This reminded me a bit of Henry James's book Turning of the Screw. It was a fairly solid ghost story and I enjoyed the time period. It wasn't fabulous, but there were pieces of it that were above average.
I did not like that Emerald was originally described as a child (along with Clovis, who is arguably a child) even though: "yet here she was, once more forced to support her drooping, weak-stemmed, climbing vine of a sun-seeking mother." Emerald is not a child, she is intelligent, and beautiful, and kind; it is Charlotte who is just a beautiful self-indulgent child (despite being the mother).
I also did not like that there were so many expected misunderstandings and cliches (both Emerald and Ernest do not realize that the other is interested; Charlotte is a offended that Camilla does not come because she is worried about her social status, but Camilla is really just ill; Patience is really kind and non-judgemental as her name suggests).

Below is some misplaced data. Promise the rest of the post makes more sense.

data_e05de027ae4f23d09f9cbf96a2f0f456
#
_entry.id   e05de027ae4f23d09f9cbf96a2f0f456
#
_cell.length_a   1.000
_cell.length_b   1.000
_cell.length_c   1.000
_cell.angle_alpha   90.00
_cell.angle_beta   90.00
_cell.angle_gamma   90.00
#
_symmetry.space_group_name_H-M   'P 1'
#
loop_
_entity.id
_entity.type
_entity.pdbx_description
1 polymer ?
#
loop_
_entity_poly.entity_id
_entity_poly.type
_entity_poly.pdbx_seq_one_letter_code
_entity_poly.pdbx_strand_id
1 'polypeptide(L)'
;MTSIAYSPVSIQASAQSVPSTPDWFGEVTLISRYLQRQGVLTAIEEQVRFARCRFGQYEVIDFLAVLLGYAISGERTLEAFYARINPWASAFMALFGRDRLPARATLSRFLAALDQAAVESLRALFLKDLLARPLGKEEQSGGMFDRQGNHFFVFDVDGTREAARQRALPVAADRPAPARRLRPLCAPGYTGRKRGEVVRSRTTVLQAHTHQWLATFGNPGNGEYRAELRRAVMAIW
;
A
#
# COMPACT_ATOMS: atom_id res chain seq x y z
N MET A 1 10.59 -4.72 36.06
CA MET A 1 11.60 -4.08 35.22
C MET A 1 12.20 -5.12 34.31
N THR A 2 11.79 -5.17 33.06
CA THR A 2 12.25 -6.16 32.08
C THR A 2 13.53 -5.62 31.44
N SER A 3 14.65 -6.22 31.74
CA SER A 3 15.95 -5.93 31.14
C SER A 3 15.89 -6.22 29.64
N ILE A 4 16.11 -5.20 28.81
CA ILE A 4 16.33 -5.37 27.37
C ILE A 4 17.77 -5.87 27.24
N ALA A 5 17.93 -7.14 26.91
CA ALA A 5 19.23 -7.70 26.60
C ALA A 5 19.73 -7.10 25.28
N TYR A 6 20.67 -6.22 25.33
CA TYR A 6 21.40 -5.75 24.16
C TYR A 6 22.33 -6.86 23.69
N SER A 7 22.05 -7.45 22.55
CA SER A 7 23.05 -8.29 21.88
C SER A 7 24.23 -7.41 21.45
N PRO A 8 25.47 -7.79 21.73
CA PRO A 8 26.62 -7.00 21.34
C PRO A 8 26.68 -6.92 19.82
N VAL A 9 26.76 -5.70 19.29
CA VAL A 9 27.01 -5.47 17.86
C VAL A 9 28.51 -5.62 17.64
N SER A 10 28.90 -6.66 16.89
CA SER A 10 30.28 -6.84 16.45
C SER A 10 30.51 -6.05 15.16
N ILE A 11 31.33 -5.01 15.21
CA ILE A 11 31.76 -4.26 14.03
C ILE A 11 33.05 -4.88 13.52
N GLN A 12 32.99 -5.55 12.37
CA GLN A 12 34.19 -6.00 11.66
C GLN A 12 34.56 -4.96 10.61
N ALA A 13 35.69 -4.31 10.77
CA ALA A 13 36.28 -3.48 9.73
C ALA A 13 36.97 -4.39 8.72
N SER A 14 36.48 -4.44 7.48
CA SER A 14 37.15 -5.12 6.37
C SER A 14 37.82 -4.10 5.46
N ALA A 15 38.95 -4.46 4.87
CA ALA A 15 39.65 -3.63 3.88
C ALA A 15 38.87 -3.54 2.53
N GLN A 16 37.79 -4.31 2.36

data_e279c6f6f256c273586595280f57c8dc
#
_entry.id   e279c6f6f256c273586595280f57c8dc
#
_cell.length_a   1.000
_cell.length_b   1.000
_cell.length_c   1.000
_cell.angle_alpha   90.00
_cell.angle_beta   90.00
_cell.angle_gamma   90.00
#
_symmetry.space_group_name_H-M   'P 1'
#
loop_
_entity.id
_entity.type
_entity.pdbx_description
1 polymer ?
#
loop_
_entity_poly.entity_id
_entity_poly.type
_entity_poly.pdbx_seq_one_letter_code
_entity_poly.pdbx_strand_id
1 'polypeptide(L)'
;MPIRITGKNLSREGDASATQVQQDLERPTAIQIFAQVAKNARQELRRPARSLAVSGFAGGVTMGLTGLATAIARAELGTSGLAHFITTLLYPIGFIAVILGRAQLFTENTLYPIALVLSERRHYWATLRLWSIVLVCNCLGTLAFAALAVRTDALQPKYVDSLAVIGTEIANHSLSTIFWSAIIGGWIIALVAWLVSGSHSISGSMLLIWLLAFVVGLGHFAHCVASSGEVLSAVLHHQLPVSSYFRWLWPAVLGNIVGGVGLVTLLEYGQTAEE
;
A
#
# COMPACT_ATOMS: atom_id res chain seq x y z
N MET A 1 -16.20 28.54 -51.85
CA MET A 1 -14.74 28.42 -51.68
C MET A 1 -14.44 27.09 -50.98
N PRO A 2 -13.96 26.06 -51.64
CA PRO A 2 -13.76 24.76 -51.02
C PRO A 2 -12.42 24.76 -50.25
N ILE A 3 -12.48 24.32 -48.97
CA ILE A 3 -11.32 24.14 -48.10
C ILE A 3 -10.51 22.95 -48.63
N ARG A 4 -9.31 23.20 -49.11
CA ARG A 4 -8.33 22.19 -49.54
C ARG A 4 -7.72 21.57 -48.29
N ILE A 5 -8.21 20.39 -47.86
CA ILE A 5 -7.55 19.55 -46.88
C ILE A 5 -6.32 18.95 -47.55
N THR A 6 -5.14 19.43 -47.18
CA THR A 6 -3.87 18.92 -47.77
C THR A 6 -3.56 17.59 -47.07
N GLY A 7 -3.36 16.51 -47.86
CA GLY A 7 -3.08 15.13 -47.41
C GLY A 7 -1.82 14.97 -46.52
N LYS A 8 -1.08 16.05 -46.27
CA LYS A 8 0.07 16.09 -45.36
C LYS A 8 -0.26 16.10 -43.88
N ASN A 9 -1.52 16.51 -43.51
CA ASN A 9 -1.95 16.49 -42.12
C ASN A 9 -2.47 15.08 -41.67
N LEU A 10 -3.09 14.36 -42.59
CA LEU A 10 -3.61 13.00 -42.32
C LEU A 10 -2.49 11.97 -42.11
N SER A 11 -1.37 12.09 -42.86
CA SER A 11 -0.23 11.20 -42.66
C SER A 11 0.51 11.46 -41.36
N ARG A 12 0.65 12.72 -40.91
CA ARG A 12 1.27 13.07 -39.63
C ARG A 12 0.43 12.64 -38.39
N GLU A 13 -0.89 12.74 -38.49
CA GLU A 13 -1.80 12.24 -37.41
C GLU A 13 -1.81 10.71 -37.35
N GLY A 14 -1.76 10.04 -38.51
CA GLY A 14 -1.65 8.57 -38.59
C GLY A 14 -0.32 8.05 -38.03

On the other hand, I thought it was remarkably unexpected of John Buchanen (despite the earlier foreshadowing) to end up in bed with Florence. He is so pompous and uptight and snobby that his denouement was a perfect flip. Jones's quip "That knowledge could restore innoncent to him was a marvellous equation" might have been my favorite sentence in the book.
Overall it was a compelling and interesting read, but nothing too exciting.